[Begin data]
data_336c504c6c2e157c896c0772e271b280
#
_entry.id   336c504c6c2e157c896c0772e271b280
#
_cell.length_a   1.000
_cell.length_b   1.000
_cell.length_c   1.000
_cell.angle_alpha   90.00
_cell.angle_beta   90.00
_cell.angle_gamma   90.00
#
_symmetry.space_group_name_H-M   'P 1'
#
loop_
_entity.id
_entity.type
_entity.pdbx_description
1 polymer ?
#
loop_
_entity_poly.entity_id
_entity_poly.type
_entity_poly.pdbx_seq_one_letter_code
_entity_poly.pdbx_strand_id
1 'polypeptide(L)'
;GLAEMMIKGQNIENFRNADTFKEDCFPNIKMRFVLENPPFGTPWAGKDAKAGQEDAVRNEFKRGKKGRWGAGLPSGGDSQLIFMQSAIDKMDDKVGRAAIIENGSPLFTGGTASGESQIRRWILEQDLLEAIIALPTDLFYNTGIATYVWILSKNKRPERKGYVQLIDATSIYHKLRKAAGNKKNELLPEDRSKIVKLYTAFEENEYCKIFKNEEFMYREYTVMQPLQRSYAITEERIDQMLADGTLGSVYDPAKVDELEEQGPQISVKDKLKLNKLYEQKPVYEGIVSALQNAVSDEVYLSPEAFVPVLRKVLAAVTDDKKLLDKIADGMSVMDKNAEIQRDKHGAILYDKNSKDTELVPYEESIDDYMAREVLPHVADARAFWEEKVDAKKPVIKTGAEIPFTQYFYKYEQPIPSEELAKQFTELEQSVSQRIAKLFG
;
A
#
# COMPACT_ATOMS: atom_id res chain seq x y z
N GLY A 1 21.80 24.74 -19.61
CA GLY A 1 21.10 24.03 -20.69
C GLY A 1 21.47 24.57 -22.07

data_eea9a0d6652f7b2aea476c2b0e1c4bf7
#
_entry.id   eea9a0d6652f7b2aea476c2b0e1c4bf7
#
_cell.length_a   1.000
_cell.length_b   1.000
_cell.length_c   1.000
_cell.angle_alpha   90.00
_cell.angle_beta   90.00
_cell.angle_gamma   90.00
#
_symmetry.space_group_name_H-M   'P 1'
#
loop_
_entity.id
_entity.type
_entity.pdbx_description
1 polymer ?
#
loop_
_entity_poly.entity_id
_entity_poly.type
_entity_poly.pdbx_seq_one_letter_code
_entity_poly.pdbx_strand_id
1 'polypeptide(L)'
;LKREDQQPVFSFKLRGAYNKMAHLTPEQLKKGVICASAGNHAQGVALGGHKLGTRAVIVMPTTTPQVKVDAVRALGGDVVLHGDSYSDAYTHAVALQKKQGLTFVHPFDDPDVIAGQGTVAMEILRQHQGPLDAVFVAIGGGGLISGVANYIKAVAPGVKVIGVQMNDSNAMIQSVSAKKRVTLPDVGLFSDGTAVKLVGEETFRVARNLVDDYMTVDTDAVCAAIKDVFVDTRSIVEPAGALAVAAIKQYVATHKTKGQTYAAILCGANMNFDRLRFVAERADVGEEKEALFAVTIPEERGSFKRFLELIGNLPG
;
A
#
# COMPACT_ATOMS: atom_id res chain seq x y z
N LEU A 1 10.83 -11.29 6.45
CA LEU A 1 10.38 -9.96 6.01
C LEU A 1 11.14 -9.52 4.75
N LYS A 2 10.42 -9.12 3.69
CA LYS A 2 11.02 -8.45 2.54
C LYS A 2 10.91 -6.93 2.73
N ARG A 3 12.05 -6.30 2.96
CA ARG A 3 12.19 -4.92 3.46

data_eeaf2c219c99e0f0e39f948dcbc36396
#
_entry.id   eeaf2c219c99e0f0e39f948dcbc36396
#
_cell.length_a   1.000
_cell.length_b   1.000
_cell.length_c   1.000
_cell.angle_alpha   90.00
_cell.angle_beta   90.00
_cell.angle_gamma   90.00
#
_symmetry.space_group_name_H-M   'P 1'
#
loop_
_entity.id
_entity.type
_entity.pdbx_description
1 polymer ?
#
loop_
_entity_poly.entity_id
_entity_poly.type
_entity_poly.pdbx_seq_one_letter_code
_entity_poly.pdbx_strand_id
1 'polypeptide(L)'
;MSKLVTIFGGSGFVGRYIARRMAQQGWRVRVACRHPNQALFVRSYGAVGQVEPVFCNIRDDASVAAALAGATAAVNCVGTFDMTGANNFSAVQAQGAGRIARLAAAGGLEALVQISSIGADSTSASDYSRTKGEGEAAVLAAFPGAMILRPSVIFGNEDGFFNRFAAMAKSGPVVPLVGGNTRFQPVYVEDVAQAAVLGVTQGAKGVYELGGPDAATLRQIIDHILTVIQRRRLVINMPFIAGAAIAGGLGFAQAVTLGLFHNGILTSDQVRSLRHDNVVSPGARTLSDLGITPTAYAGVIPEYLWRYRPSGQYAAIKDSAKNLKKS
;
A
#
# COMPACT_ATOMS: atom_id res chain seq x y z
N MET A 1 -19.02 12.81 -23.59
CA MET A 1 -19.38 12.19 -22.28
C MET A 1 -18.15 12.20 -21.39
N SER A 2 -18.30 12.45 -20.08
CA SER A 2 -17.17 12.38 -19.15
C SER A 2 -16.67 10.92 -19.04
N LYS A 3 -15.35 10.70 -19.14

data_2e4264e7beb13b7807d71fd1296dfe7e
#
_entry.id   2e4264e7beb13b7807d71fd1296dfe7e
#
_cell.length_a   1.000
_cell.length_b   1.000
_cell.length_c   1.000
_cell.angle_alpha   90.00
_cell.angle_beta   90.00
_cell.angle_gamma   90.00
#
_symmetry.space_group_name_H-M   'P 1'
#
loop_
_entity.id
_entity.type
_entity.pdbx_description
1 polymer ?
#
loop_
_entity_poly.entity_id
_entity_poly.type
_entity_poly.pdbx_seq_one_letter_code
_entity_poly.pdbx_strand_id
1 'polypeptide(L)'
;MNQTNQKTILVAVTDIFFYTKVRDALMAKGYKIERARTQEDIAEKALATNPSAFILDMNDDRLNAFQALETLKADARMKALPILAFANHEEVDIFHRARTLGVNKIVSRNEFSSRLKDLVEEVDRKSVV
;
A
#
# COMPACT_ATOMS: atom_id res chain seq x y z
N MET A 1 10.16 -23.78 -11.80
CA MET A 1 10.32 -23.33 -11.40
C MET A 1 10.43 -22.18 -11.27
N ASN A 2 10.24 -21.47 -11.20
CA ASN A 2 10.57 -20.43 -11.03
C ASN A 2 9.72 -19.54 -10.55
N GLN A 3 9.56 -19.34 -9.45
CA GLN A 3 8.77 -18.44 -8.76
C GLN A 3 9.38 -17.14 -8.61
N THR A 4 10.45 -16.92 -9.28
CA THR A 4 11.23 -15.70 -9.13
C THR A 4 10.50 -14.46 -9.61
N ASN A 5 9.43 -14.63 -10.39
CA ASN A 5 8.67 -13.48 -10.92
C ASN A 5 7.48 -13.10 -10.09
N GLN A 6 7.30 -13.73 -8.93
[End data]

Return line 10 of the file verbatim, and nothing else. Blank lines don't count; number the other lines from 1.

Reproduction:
_cell.angle_gamma   90.00